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Wednesday, February 27, 2013

What The Next Pope Is Up Against

A view of the crowd in St. Peter's Square during Pope Benedict XVI's last general audience in St. Peter's Square, at the Vatican, Wednesday, Feb. 27, 2013. (Andrew Medichini/AP)

A view of the crowd in St. Peter’s Square during Pope Benedict XVI’s last general audience in St. Peter’s Square, at the Vatican, Wednesday, Feb. 27, 2013. (Andrew Medichini/AP)

Pope Benedict XVI’s resignation takes effect tomorrow, and his successor will have to address a number of problems.

There’s the ongoing sex abuse scandal, the shortage of priests as the church grows in Africa and the clash between the conservative wing of the church and American nuns, to name a few.

But do the problems also offer an opportunity?

We spoke with Global Post founding editor Charlie Sennott, who covered the last papal transition for The Boston Globe. He’s also a Catholic and wrote one of the first books about the Catholic Church sexual abuse scandal.

Interview Highlights

On Pope Benedict XVI resigning and fast-tracking the conclave:

Global Post founding editor Charlie Sennot is pictured at the Here & Now studios. (Jesse Costa/WBUR)

Global Post founding editor Charlie Sennot is pictured at the Here & Now studios. (Jesse Costa/WBUR)

“It’s worth asking, why is a pope of such great tradition breaking tradition to resign right now? I think that the weight of the scandal really weighs too heavily on a frail and elderly pope. I think it’s a recognition that there are deep problems with governance within the church. The governance by this pope is flawed. If you talk to – even his closest supporters will say this is not a manager, this is a great intellect, this is a great theologian. But as a manager, he’s failed.”

On the magnitude of challenges facing the Catholic Church:

“The church does amazing work with the poor and the sick around the world. As it faces this dramatic shortage of priests in the West, how will it manage this church that is critical to helping so many and treads a line where its own moral edicts are challenged every day in the battle against AIDS, every day in whether or not they’re going to lend assistance to people who are gay, for example, and who face death threats in many parts of the world for being gay. How are they morally going to square themselves with many of these on-the-ground issues – and what moral authority do they hold given the scandals that have racked the church? These are momentous times. It’s the church on a precipice of change, I think it is safe to say. And historians who study a lot more closely than I do would say this is a moment that is as significant as the Protestant reformation was.”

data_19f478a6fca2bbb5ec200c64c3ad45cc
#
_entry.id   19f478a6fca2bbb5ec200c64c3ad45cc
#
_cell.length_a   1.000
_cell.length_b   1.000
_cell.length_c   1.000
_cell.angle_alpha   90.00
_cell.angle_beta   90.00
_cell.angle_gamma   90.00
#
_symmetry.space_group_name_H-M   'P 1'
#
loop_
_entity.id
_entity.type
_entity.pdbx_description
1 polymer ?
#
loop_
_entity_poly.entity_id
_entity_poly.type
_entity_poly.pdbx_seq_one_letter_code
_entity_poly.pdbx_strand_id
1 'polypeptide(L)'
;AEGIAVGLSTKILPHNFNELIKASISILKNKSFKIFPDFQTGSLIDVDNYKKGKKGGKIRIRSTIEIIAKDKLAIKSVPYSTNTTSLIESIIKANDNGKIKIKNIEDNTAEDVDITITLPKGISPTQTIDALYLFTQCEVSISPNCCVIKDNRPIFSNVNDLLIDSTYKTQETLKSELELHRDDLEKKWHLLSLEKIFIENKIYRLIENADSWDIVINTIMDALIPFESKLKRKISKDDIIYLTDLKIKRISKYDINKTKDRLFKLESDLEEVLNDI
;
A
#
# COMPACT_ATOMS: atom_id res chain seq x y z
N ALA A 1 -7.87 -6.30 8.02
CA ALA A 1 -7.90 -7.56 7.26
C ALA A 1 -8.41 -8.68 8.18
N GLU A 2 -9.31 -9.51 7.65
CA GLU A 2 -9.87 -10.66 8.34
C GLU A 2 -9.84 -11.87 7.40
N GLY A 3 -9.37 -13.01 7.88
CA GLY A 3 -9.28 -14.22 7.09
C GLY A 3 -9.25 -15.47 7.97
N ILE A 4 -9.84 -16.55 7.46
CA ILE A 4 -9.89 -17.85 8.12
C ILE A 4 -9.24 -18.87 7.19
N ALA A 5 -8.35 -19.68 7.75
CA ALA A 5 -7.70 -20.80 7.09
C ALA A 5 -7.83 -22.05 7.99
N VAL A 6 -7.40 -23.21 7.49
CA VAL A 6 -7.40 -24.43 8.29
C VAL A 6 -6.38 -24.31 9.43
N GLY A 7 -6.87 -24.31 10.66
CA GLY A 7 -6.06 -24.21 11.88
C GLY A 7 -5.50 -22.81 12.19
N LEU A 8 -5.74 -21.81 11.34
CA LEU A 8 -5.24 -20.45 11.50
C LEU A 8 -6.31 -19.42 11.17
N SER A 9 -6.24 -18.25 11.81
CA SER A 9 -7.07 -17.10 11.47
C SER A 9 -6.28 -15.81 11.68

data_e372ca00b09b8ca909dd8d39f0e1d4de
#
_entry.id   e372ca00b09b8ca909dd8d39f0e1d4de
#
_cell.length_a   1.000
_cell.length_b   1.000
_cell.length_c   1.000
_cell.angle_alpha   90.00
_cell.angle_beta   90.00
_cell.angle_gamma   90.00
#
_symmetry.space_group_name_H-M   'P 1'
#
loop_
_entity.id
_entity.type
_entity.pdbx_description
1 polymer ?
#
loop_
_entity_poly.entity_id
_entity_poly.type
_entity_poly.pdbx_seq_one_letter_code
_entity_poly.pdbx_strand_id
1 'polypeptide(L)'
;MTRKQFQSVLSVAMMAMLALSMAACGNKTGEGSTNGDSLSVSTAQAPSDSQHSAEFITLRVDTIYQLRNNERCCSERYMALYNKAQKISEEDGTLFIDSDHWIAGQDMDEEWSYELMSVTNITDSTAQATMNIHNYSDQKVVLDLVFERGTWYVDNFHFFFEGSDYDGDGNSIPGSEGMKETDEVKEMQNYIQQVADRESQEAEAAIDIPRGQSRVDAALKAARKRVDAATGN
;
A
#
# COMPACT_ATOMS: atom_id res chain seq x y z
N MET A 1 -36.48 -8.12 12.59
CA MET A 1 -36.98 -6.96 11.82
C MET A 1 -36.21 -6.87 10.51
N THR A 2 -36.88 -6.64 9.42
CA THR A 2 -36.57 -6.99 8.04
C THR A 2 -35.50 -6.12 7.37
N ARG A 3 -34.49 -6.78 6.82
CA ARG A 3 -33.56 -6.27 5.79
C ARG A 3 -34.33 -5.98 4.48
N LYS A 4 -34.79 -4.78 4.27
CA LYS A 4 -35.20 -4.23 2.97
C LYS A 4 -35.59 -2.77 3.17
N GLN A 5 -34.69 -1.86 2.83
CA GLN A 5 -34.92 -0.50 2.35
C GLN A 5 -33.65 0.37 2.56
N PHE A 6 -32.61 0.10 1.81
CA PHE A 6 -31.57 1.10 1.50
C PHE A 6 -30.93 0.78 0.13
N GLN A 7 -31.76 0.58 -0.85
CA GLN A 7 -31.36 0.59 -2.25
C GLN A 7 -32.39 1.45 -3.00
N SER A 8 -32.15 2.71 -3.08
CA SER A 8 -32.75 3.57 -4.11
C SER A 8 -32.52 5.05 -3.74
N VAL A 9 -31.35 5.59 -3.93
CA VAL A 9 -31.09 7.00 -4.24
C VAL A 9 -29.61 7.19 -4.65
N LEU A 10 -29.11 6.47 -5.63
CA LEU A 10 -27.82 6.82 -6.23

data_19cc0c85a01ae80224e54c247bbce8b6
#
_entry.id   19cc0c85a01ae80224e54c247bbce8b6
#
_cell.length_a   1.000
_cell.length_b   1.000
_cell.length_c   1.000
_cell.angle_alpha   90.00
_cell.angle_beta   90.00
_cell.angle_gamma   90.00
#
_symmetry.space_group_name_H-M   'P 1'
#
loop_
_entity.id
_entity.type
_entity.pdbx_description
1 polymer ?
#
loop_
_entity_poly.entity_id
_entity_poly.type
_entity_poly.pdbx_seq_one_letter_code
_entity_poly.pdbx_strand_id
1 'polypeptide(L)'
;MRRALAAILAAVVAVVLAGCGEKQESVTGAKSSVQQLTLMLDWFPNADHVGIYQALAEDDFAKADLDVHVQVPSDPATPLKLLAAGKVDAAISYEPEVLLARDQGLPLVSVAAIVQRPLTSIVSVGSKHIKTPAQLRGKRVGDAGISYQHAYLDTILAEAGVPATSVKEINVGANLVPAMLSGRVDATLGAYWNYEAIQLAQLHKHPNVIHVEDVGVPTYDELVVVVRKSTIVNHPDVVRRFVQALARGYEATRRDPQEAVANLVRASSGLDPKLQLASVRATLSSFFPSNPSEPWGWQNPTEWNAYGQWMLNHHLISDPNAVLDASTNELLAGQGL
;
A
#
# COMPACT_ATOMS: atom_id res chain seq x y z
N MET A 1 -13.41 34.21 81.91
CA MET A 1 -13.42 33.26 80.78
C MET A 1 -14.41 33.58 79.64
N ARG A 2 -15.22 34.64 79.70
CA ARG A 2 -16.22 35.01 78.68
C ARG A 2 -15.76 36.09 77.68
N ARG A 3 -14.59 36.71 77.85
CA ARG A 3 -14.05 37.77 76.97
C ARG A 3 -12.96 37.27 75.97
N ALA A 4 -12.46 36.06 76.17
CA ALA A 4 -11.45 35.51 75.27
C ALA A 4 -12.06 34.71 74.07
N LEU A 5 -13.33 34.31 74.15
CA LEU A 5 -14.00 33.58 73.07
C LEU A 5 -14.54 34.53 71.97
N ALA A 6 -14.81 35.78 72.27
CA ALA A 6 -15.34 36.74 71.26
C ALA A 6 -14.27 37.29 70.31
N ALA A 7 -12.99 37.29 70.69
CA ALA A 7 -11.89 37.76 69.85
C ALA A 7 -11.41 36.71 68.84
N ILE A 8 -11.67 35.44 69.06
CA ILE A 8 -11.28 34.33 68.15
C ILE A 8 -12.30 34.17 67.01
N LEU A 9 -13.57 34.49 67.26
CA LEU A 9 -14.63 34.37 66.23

On what these challenges mean for the future of the Catholic Church:

“I don’t see the church breaking up in any big, dramatic way, with a big split that runs down the middle. But I do think it’s fair to say that not since the Reformation has the church faced this level of scandal and strain and challenges to its moral authority. And I think this is a moment for the church to go into the future as a global church, or to continue to sort of seek the shadows of this aging hierarchy that has ruled the church for so long. And these are critical questions that Catholic families all over the country are sitting around dinner tables talking about. The Catholic Church is divided. There is a real conservative element that has come out the, really the great papacy of John Paul II – he did have a very historic papacy. This papacy has been really about being a placeholder for the many changes globally that John Paul II put forward. But it’s also been, in the last eight years of the Benedict papacy, has been an attempt to really assert a conservative agenda with great power and authority.”

Guest:


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Robin Young and Jeremy Hobson host Here & Now, a live two-hour production of NPR and WBUR Boston.

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